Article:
In his speech he provided an update on the economy and responded to the Office for Budget Responsibility forecasts. In addition he launched consultations on various aspects of the tax system.
In this publication we concentrate on the tax consultations that were announced either at Spring Statement or in recent weeks. We are also taking this opportunity to remind you of tax changes which take effect for 2018/19. We recommend that you contact us before taking any action as a result of the contents of this summary.
Changes to the timing of tax legislation
Chancellor Philip Hammond has implemented some fundamental changes to the UK fiscal timetable. In the 2016 Autumn Statement, the Chancellor announced that he would be introducing a new Budget timetable, which would see the main annual Budget moving from its traditional spring setting to the autumn and the Autumn Statement being replaced by a Spring Statement. The first Autumn Budget was presented in November 2017.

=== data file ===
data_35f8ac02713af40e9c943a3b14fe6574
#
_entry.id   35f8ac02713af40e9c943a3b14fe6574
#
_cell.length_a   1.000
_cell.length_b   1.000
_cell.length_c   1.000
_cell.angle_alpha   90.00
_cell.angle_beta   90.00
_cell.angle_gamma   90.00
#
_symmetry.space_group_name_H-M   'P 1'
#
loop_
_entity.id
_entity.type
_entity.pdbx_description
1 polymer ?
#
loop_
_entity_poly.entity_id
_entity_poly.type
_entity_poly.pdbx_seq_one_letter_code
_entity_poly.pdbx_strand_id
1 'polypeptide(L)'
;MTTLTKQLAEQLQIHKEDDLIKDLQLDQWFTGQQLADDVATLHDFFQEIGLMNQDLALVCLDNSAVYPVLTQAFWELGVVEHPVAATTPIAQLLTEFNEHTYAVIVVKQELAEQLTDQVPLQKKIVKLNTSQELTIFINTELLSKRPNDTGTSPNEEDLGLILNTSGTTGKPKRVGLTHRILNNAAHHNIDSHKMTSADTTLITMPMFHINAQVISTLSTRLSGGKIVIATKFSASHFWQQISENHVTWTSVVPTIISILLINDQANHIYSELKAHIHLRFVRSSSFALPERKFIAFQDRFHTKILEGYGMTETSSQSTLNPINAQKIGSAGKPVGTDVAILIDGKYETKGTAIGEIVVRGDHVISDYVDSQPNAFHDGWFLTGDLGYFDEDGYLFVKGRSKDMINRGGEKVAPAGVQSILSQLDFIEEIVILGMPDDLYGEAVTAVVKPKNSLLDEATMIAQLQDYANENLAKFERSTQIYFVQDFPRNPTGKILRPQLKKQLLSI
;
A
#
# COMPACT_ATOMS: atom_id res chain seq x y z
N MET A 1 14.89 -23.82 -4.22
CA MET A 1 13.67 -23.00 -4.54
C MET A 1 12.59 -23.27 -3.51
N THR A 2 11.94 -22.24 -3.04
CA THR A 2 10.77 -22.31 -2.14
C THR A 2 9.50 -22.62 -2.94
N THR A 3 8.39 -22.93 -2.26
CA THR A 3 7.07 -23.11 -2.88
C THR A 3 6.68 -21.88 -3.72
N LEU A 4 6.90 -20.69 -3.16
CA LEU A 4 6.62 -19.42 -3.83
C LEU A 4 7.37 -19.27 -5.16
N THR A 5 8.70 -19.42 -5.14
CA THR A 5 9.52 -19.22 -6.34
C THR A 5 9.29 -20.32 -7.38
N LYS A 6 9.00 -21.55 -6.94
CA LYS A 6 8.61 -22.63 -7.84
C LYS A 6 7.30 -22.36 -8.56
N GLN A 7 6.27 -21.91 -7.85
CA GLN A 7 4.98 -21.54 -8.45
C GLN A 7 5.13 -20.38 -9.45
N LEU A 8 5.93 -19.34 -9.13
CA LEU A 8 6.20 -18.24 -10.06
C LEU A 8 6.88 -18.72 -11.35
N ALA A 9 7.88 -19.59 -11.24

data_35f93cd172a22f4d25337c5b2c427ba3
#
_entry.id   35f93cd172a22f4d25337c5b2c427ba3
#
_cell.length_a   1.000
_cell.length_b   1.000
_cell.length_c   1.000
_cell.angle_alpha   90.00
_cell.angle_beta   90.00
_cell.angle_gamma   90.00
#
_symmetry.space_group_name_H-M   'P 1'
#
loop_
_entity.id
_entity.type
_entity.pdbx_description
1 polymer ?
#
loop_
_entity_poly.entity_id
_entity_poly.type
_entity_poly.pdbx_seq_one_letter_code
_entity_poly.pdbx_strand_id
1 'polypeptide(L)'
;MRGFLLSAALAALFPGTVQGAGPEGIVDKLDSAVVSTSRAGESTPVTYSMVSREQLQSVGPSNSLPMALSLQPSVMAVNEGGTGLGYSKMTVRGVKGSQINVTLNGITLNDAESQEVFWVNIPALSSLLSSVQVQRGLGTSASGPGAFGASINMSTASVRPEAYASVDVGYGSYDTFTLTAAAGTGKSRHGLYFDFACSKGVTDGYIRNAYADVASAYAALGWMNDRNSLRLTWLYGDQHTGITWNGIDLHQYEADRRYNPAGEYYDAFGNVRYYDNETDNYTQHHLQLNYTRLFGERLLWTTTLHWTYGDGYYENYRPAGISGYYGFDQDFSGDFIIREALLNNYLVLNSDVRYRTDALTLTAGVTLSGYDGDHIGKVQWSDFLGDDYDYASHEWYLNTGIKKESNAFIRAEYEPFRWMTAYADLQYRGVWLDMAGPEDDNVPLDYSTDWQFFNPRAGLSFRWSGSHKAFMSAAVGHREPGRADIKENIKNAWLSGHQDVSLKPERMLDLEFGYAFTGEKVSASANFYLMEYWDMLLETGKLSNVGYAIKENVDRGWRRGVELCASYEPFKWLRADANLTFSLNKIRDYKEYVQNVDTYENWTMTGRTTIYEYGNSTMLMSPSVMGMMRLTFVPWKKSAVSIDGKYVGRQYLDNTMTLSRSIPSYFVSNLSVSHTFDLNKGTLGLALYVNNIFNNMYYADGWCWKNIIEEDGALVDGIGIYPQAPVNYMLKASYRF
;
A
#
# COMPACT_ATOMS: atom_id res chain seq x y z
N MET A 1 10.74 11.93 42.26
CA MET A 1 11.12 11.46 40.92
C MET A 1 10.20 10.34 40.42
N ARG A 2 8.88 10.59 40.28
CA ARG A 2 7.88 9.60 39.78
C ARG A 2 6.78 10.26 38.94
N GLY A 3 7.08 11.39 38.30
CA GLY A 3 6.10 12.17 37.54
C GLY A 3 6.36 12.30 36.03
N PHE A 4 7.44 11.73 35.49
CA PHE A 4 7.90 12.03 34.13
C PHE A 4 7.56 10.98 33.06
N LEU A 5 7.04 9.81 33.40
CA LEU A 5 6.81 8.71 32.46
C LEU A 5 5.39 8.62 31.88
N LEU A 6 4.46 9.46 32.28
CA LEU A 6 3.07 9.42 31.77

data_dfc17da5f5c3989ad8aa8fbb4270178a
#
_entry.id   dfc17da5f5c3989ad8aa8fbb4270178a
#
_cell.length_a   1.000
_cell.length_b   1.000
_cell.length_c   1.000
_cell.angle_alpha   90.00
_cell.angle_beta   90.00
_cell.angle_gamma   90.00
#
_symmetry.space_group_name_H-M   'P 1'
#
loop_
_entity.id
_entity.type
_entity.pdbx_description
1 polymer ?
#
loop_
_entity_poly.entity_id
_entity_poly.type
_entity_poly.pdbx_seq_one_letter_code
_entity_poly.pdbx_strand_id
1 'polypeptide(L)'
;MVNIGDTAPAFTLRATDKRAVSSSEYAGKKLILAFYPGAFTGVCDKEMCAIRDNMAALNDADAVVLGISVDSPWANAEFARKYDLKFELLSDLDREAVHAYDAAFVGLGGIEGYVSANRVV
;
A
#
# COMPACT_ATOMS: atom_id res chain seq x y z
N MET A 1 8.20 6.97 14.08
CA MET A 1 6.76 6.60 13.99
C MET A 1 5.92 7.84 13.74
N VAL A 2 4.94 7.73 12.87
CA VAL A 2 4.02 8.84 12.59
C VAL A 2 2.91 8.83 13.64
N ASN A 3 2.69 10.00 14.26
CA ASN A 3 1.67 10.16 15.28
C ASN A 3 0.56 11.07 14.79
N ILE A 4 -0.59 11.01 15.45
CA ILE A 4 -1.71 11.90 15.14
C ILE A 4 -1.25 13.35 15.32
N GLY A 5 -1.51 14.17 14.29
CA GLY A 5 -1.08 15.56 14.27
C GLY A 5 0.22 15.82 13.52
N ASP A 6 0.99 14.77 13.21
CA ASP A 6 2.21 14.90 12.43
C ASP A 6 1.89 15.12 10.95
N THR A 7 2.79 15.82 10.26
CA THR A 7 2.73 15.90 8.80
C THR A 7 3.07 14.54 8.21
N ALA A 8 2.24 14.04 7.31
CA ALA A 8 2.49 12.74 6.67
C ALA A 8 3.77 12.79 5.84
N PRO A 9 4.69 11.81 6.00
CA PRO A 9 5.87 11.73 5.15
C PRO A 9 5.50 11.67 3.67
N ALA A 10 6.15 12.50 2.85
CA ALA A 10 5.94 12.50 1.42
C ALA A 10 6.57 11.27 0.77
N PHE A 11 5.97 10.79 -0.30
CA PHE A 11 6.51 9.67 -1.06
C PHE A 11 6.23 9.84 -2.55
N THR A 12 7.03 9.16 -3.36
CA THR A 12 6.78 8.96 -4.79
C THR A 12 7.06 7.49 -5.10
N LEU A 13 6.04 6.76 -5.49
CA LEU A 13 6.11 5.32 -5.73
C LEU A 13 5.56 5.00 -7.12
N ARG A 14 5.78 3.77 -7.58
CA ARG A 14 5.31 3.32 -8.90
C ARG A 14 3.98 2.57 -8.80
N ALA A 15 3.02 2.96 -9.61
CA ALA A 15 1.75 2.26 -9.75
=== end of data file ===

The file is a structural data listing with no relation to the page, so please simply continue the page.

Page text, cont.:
The new process While the general process of developing tax policy will remain the same, the timescales for policy making and consultation have changed significantly. The government hopes that the new system will allow more time to scrutinise and consult on draft tax legislation before it is introduced.
The new timing of the Autumn Budget will allow the announcement of most new measures well in advance of the tax year in which they are due to take effect. The Spring Statement also offers the opportunity for the government to consult during the early stages of policy making, and publish calls for evidence on long-term tax policy issues.
Under the new system, measures announced in the Autumn Budget will generally be consulted on during the winter and spring, with draft legislation being published in the summer, ahead of the introduction of the Finance Bill in the winter. This will then receive Royal Assent the following spring.
Menzies Spring Statement Summary
Our Spring Statement summary contains the Chancellor’s updates to the following tax issues:
– Personal taxes
– Business taxes
– Employment taxes
– Capital taxes
– Other matters including property transaction taxes, business rates and the extension of offshore time limits